Bay Area tamales businesses stay hopeful despite diminishing holiday sales

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Wednesday, December 23, 2020
Local tamales businesses stay hopeful amid COVID-19 struggles
Tamales are a Christmas tradition for many families, and a labor of love. But this year, sales are down for local businesses, as people are gathering in smaller groups amid COVID-19.

SOUTH SAN FRANCISCO (KGO) -- Tamales are a Christmas tradition for many families, but this year tamales businesses are reporting a decrease in revenue as gatherings have been canceled.

The corn, the husk and the hands that make them - Tamales are a labor of love and family tradition.

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"Everyone has a story about how their mom, dad, abuelita, everybody, would get together before Christmas," said Barbara Haro, La Tapatia Co-owner.

For Haro and her siblings, making tamales for the holidays is part of "La Navidad" or Christmas.

"It's not Christmas without Tamales," said Haro.

Eduardo, Haro's dad opened La Tapatia in South San Francisco with his friend Humberto, who you can still find in the kitchen with his uniform on, cooking the best beef.

"When did you start doing this?"

"We started in 1976. We started making tortillas, chicharones," said Humberto Campos, La Tapatia Founder/Co-Owner.

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A lot has changed since 1976, and 2020 has been one of the hardest years.

Typically, they sell more than 5,000 tamales during the holidays. This year they're inching up to 3,000 tamales.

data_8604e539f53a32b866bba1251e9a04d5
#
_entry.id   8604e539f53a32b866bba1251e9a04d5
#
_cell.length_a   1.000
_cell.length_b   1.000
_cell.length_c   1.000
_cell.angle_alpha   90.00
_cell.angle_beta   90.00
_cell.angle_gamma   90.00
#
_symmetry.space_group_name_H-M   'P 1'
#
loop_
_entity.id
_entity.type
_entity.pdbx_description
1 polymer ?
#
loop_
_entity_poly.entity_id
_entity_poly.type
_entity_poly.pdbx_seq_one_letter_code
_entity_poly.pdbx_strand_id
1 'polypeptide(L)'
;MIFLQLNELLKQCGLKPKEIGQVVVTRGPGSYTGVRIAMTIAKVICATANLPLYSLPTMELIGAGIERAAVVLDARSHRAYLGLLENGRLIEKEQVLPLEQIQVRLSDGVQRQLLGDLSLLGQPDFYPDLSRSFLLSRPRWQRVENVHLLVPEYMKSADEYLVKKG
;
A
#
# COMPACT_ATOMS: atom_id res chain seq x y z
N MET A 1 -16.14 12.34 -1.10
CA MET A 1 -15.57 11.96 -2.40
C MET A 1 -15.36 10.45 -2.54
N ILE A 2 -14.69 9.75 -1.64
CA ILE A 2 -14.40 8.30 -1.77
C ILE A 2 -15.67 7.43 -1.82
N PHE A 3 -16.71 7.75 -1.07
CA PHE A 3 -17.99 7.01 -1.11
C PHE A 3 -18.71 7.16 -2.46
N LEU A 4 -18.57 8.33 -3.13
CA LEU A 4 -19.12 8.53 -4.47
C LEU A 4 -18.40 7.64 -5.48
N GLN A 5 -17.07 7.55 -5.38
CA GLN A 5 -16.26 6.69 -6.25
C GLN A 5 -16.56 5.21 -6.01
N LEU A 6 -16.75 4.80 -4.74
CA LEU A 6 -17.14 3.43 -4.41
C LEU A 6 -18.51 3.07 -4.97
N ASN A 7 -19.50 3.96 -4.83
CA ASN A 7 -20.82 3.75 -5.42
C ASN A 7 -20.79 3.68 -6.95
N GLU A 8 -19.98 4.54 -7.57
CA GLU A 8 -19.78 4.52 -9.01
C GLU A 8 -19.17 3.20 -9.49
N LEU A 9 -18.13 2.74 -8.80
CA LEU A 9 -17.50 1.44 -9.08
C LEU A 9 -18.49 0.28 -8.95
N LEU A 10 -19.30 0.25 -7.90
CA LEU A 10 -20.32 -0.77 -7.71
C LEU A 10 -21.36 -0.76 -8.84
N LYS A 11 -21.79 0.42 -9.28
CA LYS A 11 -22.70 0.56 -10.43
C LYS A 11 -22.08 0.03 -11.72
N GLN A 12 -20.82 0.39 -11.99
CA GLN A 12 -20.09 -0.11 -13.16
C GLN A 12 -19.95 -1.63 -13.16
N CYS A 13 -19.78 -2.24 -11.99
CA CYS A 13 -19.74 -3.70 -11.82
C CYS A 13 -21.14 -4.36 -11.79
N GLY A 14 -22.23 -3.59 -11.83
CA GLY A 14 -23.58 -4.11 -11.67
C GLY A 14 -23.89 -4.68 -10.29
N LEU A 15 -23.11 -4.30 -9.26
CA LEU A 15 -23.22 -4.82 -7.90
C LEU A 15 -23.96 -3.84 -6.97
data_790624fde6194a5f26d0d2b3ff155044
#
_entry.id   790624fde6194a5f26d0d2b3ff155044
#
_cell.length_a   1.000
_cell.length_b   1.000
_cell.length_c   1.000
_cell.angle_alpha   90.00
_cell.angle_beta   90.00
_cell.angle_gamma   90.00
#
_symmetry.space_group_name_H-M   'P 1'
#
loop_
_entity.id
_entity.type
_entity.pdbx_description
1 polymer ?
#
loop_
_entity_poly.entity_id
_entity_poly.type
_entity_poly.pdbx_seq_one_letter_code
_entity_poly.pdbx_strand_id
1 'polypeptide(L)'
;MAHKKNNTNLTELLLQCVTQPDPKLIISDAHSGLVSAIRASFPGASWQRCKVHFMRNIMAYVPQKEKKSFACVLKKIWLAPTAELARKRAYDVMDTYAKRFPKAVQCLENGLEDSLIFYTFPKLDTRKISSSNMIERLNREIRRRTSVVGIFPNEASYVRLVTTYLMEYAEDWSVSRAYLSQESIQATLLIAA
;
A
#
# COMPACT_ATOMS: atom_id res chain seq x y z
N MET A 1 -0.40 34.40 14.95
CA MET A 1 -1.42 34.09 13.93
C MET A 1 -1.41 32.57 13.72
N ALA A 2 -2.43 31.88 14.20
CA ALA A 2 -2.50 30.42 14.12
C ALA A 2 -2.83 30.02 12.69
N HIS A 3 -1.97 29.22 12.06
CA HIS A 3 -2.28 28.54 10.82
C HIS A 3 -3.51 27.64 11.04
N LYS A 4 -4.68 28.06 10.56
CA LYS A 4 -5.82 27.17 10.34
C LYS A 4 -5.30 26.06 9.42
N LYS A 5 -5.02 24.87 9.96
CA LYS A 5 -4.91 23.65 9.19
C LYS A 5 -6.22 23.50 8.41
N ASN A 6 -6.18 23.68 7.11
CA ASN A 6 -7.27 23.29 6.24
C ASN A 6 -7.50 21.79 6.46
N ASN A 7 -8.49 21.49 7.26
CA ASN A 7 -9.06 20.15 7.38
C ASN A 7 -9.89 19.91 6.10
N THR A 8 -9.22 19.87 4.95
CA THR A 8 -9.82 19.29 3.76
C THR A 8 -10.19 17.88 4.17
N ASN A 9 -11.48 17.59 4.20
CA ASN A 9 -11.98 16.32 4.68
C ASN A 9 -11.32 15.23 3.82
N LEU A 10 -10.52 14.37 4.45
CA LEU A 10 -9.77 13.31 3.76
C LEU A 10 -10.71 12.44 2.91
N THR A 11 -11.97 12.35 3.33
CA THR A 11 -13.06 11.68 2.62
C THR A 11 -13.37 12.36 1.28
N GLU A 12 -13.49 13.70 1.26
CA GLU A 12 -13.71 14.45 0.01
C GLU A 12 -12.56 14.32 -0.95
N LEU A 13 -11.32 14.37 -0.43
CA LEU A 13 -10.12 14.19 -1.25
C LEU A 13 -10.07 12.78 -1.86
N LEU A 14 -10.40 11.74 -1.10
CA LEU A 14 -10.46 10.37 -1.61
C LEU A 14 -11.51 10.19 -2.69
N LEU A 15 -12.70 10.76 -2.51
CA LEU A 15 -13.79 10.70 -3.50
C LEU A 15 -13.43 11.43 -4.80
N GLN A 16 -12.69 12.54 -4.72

"I'll say as a whole, we did see a big drop in catering orders because they are for a large group of people," said Haro.

This year, La Tapatia put a sign outside of their business advertising "Masa," or corn flour, for family to make tamales at home.

Mary Jane Shabalin drove from San Bruno. Tamales remind her of her mom.

"Good memories of watching my mom do it! She has a funny way of wrapping them," said Shabalin.

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These traditions are passed on by generations. Behind the scenes at La Tapatia, Fabiola Mendoza is the pro at making tamales.

"Take the spoon.. is this flour or corns? Pure corn. Mixed with lard, salt, baking powder and rice flour. You do a rectangle and get a spoon of pork," said Mendoza.

In the back kitchen, their secret weapon is a custom made "tamales steamer."

"It's special because my father had an idea about maximize when you're steaming the tamales. He decided to have someone make this for them," said Haro.

Haro says her dad is always watching

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"What do you think he would say this year?"

"Ahi mija! I don't know. I think they would be proud of us trying to keep going even though there are obstacles. We are going and doing the best we can," said Haro.

La Tapatia is not receiving anymore Christmas orders at this time.

Several weeks ago we interviewed Sergio Gomez, the owner of "Tamaleria Azteca."

"It's just slow for this year, before it use to be busy. This year is kind of slow," said Sergio Gomez, owner of Tamaleria Azteca.

Every year around Christmas, Gomez would sell more than 5,000 tamales for family gatherings and parties. This year he's seeing an 86% decrease.

"I use to have about 50 orders and this year I have like 20 orders," said Gomez.

La Tamaleria Azteria in the East Bay is still taking in orders.